Champ_Kind
      • RE: With hard drives in short supply, Seagate and Western Digital slash warranties

        @Bates_ Deskstars were IBM's HDDs which they sold to Hitachi. I have some real DeskStar HDDs, they were, and still are great! Bit small by today's standards though.
        paulfx1
    • RE: With hard drives in short supply, Seagate and Western Digital slash warranties

      @Snooki_smoosh_smoosh I don't think Hitachi was bought out. If they were, I'm pretty sure I'll be switching to Samsung, since I haven't had a WD drive worth two squirts ever.
      Champ_Kind
      • RE: With hard drives in short supply, Seagate and Western Digital slash warranties

        @Champ_Kind...http://wdc.com/en/company/pressroom/releases.aspx?release=ba433e4b-bff8-4d99-b60f-7f02aa42f444

        Announced in March, not sure if the acquisition is complete or not.
        Snooki_smoosh_smoosh
    • RE: With hard drives in short supply, Seagate and Western Digital slash warranties

      @Snooki_smoosh_smoosh
      I would never buy Seagate again. My last external drive lasted well less than a year.
      TweetyPacer
    • And there are people who will never buy a Hitachi drive.

      @Snooki_smoosh_smoosh: You'll find people who swear by any given manufacturer. And others who will swear off that same manufacturer.
      ye
      • All it takes of course

        is to have one drive go belly up prematurely (oh, you didn't back up?) or arrive DOA, and the given maker becomes good as garbage. Anyone who goes back far enough with pooters, or handles enough drive units, knows there is little discernible difference between any of them when it comes to dependability, short-term or long-term. It's basically a crapshoot.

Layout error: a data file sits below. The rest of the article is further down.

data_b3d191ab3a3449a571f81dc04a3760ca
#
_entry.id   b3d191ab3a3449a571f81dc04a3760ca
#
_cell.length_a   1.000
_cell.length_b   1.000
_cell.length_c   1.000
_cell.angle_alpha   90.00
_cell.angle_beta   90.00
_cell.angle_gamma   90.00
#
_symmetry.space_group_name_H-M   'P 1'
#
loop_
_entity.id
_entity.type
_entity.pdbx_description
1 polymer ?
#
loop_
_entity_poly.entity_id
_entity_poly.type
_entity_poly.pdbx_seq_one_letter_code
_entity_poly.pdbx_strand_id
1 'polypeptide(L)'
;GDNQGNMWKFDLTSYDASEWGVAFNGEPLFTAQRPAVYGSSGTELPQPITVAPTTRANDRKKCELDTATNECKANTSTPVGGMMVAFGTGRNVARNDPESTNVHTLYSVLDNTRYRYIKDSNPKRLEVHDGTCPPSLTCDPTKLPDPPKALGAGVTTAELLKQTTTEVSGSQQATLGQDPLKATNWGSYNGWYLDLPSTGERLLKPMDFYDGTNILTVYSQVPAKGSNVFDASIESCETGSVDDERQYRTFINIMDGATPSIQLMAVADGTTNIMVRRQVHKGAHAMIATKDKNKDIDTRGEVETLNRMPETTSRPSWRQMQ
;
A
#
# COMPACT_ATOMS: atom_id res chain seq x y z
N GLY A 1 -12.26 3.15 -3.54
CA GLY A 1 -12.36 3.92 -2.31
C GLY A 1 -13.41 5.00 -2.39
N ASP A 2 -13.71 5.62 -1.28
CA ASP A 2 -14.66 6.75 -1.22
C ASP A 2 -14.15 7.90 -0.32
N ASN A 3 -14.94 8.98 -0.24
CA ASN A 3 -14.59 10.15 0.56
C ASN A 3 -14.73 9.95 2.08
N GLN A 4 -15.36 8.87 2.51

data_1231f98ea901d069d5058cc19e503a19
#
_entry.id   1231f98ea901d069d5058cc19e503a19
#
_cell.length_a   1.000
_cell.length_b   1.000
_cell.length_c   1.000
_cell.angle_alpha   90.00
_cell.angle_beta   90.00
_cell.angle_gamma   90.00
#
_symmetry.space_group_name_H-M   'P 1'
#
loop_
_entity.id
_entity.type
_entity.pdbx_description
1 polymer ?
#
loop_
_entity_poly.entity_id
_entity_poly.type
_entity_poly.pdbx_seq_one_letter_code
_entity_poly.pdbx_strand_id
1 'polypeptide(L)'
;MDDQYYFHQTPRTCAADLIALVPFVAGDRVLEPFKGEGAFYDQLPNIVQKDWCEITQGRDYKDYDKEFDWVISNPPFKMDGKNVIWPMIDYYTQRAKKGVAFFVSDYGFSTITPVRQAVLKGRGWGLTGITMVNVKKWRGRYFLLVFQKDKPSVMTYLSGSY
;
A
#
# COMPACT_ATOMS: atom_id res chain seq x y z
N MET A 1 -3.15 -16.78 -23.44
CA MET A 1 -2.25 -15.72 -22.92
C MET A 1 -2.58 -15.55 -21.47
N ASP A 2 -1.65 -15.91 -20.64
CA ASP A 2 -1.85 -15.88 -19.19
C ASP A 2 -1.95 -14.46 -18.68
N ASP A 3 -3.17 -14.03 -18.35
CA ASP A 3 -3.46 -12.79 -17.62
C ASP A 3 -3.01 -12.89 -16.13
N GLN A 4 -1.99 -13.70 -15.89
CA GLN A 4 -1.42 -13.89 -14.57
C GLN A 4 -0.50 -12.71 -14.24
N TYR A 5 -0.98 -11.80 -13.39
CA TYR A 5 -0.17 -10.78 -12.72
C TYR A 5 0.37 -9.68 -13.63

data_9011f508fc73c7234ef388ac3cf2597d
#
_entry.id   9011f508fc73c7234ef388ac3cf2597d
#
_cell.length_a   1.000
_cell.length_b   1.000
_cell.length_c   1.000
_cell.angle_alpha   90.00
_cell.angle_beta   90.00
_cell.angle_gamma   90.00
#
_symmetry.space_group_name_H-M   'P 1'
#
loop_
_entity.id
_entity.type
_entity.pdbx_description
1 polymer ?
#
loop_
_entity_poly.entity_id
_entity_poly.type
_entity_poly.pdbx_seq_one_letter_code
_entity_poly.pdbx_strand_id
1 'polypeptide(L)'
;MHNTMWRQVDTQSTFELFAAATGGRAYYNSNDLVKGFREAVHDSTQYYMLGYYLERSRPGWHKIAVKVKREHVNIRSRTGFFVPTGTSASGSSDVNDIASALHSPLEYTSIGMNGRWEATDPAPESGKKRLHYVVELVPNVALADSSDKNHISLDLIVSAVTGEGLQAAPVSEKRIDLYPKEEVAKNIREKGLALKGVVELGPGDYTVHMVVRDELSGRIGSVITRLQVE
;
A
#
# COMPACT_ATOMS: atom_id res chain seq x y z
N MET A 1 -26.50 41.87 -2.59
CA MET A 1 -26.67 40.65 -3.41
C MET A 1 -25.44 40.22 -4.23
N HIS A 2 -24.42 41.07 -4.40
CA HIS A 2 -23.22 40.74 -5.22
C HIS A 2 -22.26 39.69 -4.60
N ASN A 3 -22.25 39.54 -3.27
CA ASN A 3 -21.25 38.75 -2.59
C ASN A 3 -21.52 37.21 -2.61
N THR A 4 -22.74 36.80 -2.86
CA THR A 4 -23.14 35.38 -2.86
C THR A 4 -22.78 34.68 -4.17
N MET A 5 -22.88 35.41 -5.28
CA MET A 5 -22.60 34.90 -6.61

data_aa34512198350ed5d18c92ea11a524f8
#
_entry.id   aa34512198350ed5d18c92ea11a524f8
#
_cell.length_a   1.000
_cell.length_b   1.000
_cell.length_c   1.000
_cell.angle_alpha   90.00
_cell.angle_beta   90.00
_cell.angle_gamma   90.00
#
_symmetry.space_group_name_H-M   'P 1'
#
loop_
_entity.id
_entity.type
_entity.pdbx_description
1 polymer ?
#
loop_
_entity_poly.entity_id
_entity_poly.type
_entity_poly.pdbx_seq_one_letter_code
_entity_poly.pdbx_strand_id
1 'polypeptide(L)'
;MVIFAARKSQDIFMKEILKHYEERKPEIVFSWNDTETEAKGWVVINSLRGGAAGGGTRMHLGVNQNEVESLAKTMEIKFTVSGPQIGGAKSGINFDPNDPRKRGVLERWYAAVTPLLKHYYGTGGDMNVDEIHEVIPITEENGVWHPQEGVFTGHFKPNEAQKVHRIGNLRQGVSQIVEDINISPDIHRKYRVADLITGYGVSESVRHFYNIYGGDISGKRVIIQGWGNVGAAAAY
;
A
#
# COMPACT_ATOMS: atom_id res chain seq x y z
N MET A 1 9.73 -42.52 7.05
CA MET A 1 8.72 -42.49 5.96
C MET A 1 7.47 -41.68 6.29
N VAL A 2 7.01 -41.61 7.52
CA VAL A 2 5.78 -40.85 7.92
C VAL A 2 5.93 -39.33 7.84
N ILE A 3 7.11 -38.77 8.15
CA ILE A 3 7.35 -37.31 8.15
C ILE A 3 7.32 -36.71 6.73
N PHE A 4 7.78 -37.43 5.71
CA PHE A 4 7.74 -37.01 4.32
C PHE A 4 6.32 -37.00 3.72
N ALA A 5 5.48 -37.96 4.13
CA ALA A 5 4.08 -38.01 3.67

Each and every maker, without exception, has had a few black marks in their storied pasts. It's something of a miracle as many arrive as perfectly functional as they do considering the sheer numbers cranked out, and how many third party gorillas handle the goods after they leave the factory (freighters, street carriers, distributors, retailers, pc noobs, etc).
        klumper
    • how do you clean mud out of a clean room??

      @Snooki_smoosh_smoosh <br>quality was already down, 3 drives recently purchased from seagate DOA, changed to a higher priced model and got one that worked (I still have 10 year old seagate drives that are fine). I have a feeling that they need to build new factories, and with solid state coming on, may spell the end for platter based HD's. Only problem is that the solid state ones will start dropping like flies next year. Apple is already on top of it with their recent purchase of Anobit to fix the problems with software, but eventually drives will lose so much capacity as to be useless.
      sparkle farkle
  • RE: With hard drives in short supply, Seagate and Western Digital slash warranties

    I've purchased a lot of hard drives for me and my family over the past 20 years. Today, hard drives are basically cheap, crappy devices that, on the whole, don't last nearly as long as they used to, and which have a much higher failure rate even during the first few months of use. I think this change in warranties is simply a reflection of that.